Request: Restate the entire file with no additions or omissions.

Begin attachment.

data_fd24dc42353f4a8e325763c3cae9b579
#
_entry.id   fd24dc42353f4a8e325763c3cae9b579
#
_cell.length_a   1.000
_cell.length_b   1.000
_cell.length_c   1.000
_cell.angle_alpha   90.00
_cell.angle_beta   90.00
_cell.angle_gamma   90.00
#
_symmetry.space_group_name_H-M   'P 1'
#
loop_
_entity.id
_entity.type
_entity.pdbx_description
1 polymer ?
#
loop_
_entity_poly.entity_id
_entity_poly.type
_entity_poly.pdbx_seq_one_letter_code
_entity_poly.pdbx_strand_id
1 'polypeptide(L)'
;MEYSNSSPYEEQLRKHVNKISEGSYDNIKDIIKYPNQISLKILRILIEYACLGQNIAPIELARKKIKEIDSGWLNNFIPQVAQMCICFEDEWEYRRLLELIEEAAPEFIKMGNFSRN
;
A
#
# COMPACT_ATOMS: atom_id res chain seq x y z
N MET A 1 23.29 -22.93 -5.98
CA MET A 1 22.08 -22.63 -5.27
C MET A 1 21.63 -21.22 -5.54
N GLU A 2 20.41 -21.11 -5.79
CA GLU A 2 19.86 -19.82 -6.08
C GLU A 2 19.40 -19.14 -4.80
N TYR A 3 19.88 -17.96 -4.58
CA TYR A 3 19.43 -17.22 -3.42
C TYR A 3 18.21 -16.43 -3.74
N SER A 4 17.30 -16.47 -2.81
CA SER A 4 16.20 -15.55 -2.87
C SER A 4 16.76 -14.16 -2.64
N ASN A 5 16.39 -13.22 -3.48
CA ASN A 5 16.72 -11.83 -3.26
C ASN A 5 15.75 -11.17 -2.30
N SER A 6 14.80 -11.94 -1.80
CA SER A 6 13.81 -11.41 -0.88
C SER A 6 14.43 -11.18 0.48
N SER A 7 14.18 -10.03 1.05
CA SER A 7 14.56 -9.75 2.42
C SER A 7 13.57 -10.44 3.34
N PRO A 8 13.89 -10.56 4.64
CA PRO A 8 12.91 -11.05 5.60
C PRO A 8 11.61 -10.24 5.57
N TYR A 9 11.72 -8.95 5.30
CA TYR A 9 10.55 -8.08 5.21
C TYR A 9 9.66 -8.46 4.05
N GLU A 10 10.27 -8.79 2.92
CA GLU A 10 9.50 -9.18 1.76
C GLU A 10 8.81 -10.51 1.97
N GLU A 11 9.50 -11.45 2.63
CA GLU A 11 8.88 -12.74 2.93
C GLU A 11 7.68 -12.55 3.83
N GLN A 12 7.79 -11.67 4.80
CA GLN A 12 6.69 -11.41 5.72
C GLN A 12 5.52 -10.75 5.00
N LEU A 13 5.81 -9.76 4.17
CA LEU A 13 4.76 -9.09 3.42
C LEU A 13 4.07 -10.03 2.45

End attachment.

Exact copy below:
data_fd24dc42353f4a8e325763c3cae9b579
#
_entry.id   fd24dc42353f4a8e325763c3cae9b579
#
_cell.length_a   1.000
_cell.length_b   1.000
_cell.length_c   1.000
_cell.angle_alpha   90.00
_cell.angle_beta   90.00
_cell.angle_gamma   90.00
#
_symmetry.space_group_name_H-M   'P 1'
#
loop_
_entity.id
_entity.type
_entity.pdbx_description
1 polymer ?
#
loop_
_entity_poly.entity_id
_entity_poly.type
_entity_poly.pdbx_seq_one_letter_code
_entity_poly.pdbx_strand_id
1 'polypeptide(L)'
;MEYSNSSPYEEQLRKHVNKISEGSYDNIKDIIKYPNQISLKILRILIEYACLGQNIAPIELARKKIKEIDSGWLNNFIPQVAQMCICFEDEWEYRRLLELIEEAAPEFIKMGNFSRN
;
A
#
# COMPACT_ATOMS: atom_id res chain seq x y z
N MET A 1 23.29 -22.93 -5.98
CA MET A 1 22.08 -22.63 -5.27
C MET A 1 21.63 -21.22 -5.54
N GLU A 2 20.41 -21.11 -5.79
CA GLU A 2 19.86 -19.82 -6.08
C GLU A 2 19.40 -19.14 -4.80
N TYR A 3 19.88 -17.96 -4.58
CA TYR A 3 19.43 -17.22 -3.42
C TYR A 3 18.21 -16.43 -3.74
N SER A 4 17.30 -16.47 -2.81
CA SER A 4 16.20 -15.55 -2.87
C SER A 4 16.76 -14.16 -2.64
N ASN A 5 16.39 -13.22 -3.48
CA ASN A 5 16.72 -11.83 -3.26
C ASN A 5 15.75 -11.17 -2.30
N SER A 6 14.80 -11.94 -1.80
CA SER A 6 13.81 -11.41 -0.88
C SER A 6 14.43 -11.18 0.48
N SER A 7 14.18 -10.03 1.05
CA SER A 7 14.56 -9.75 2.42
C SER A 7 13.57 -10.44 3.34
N PRO A 8 13.89 -10.56 4.64
CA PRO A 8 12.91 -11.05 5.60
C PRO A 8 11.61 -10.24 5.57
N TYR A 9 11.72 -8.95 5.30
CA TYR A 9 10.55 -8.08 5.21
C TYR A 9 9.66 -8.46 4.05
N GLU A 10 10.27 -8.79 2.92
CA GLU A 10 9.50 -9.18 1.76
C GLU A 10 8.81 -10.51 1.97
N GLU A 11 9.50 -11.45 2.63
CA GLU A 11 8.88 -12.74 2.93
C GLU A 11 7.68 -12.55 3.83
N GLN A 12 7.79 -11.67 4.80
CA GLN A 12 6.69 -11.41 5.72
C GLN A 12 5.52 -10.75 5.00
N LEU A 13 5.81 -9.76 4.17
CA LEU A 13 4.76 -9.09 3.42
C LEU A 13 4.07 -10.03 2.45